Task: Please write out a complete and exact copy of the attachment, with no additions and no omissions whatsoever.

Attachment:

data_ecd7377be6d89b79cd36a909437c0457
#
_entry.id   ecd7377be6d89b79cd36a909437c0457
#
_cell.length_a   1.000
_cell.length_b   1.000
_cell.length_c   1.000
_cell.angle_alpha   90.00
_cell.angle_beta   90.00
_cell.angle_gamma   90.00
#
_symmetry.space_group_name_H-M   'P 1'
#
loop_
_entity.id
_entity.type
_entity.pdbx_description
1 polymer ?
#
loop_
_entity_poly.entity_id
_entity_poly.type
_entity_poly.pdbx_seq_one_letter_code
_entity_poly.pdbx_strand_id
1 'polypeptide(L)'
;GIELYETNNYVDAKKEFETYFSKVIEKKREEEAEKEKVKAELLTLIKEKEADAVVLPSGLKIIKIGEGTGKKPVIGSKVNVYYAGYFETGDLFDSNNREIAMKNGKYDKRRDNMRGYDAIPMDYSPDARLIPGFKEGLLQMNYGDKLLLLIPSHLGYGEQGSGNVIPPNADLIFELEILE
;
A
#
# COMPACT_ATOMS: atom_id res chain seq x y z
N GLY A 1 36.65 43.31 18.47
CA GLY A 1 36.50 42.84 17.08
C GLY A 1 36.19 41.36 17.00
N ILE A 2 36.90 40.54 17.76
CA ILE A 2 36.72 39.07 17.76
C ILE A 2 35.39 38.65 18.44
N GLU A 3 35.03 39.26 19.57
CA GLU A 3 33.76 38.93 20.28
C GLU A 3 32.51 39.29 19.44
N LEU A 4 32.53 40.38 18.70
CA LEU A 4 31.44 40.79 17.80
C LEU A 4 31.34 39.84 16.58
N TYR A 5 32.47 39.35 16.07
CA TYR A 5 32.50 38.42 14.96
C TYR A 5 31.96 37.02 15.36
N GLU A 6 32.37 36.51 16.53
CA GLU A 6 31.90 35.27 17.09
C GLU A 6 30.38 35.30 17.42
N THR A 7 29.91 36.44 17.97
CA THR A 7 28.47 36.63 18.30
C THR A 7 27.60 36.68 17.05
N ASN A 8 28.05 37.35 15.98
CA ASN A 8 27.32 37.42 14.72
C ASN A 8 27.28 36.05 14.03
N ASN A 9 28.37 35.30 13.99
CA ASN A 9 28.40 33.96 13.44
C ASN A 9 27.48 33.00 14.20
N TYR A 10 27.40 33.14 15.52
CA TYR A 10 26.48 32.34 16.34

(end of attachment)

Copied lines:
data_ecd7377be6d89b79cd36a909437c0457
#
_entry.id   ecd7377be6d89b79cd36a909437c0457
#
_cell.length_a   1.000
_cell.length_b   1.000
_cell.length_c   1.000
_cell.angle_alpha   90.00
_cell.angle_beta   90.00
_cell.angle_gamma   90.00
#
_symmetry.space_group_name_H-M   'P 1'
#
loop_
_entity.id
_entity.type
_entity.pdbx_description
1 polymer ?
#
loop_
_entity_poly.entity_id
_entity_poly.type
_entity_poly.pdbx_seq_one_letter_code
_entity_poly.pdbx_strand_id
1 'polypeptide(L)'
;GIELYETNNYVDAKKEFETYFSKVIEKKREEEAEKEKVKAELLTLIKEKEADAVVLPSGLKIIKIGEGTGKKPVIGSKVNVYYAGYFETGDLFDSNNREIAMKNGKYDKRRDNMRGYDAIPMDYSPDARLIPGFKEGLLQMNYGDKLLLLIPSHLGYGEQGSGNVIPPNADLIFELEILE
;
A
#
# COMPACT_ATOMS: atom_id res chain seq x y z
N GLY A 1 36.65 43.31 18.47
CA GLY A 1 36.50 42.84 17.08
C GLY A 1 36.19 41.36 17.00
N ILE A 2 36.90 40.54 17.76
CA ILE A 2 36.72 39.07 17.76
C ILE A 2 35.39 38.65 18.44
N GLU A 3 35.03 39.26 19.57
CA GLU A 3 33.76 38.93 20.28
C GLU A 3 32.51 39.29 19.44
N LEU A 4 32.53 40.38 18.70
CA LEU A 4 31.44 40.79 17.80
C LEU A 4 31.34 39.84 16.58
N TYR A 5 32.47 39.35 16.07
CA TYR A 5 32.50 38.42 14.96
C TYR A 5 31.96 37.02 15.36
N GLU A 6 32.37 36.51 16.53
CA GLU A 6 31.90 35.27 17.09
C GLU A 6 30.38 35.30 17.42
N THR A 7 29.91 36.44 17.97
CA THR A 7 28.47 36.63 18.30
C THR A 7 27.60 36.68 17.05
N ASN A 8 28.05 37.35 15.98
CA ASN A 8 27.32 37.42 14.72
C ASN A 8 27.28 36.05 14.03
N ASN A 9 28.37 35.30 13.99
CA ASN A 9 28.40 33.96 13.44
C ASN A 9 27.48 33.00 14.20
N TYR A 10 27.40 33.14 15.52
CA TYR A 10 26.48 32.34 16.34